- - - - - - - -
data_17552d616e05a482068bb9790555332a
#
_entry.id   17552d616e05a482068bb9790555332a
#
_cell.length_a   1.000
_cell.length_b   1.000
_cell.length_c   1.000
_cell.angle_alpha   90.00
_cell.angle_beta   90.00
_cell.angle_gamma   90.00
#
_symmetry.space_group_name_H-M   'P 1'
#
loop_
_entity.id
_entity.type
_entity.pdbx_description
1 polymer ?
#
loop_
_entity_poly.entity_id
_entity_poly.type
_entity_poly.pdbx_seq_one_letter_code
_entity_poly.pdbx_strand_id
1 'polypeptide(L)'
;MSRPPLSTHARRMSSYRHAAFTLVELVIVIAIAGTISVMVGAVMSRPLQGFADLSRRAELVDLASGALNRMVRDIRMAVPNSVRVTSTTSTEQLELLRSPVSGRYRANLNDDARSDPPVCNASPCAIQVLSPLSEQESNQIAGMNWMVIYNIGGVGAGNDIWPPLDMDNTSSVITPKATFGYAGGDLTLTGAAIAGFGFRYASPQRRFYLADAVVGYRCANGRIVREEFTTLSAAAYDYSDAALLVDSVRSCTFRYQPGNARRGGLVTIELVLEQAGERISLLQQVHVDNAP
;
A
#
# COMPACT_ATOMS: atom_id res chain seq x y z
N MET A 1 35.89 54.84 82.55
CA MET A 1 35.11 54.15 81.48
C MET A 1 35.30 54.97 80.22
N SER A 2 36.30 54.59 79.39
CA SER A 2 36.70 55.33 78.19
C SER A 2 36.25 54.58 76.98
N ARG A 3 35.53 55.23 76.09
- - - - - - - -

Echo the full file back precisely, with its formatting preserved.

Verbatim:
data_17552d616e05a482068bb9790555332a
#
_entry.id   17552d616e05a482068bb9790555332a
#
_cell.length_a   1.000
_cell.length_b   1.000
_cell.length_c   1.000
_cell.angle_alpha   90.00
_cell.angle_beta   90.00
_cell.angle_gamma   90.00
#
_symmetry.space_group_name_H-M   'P 1'
#
loop_
_entity.id
_entity.type
_entity.pdbx_description
1 polymer ?
#
loop_
_entity_poly.entity_id
_entity_poly.type
_entity_poly.pdbx_seq_one_letter_code
_entity_poly.pdbx_strand_id
1 'polypeptide(L)'
;MSRPPLSTHARRMSSYRHAAFTLVELVIVIAIAGTISVMVGAVMSRPLQGFADLSRRAELVDLASGALNRMVRDIRMAVPNSVRVTSTTSTEQLELLRSPVSGRYRANLNDDARSDPPVCNASPCAIQVLSPLSEQESNQIAGMNWMVIYNIGGVGAGNDIWPPLDMDNTSSVITPKATFGYAGGDLTLTGAAIAGFGFRYASPQRRFYLADAVVGYRCANGRIVREEFTTLSAAAYDYSDAALLVDSVRSCTFRYQPGNARRGGLVTIELVLEQAGERISLLQQVHVDNAP
;
A
#
# COMPACT_ATOMS: atom_id res chain seq x y z
N MET A 1 35.89 54.84 82.55
CA MET A 1 35.11 54.15 81.48
C MET A 1 35.30 54.97 80.22
N SER A 2 36.30 54.59 79.39
CA SER A 2 36.70 55.33 78.19
C SER A 2 36.25 54.58 76.98
N ARG A 3 35.53 55.23 76.09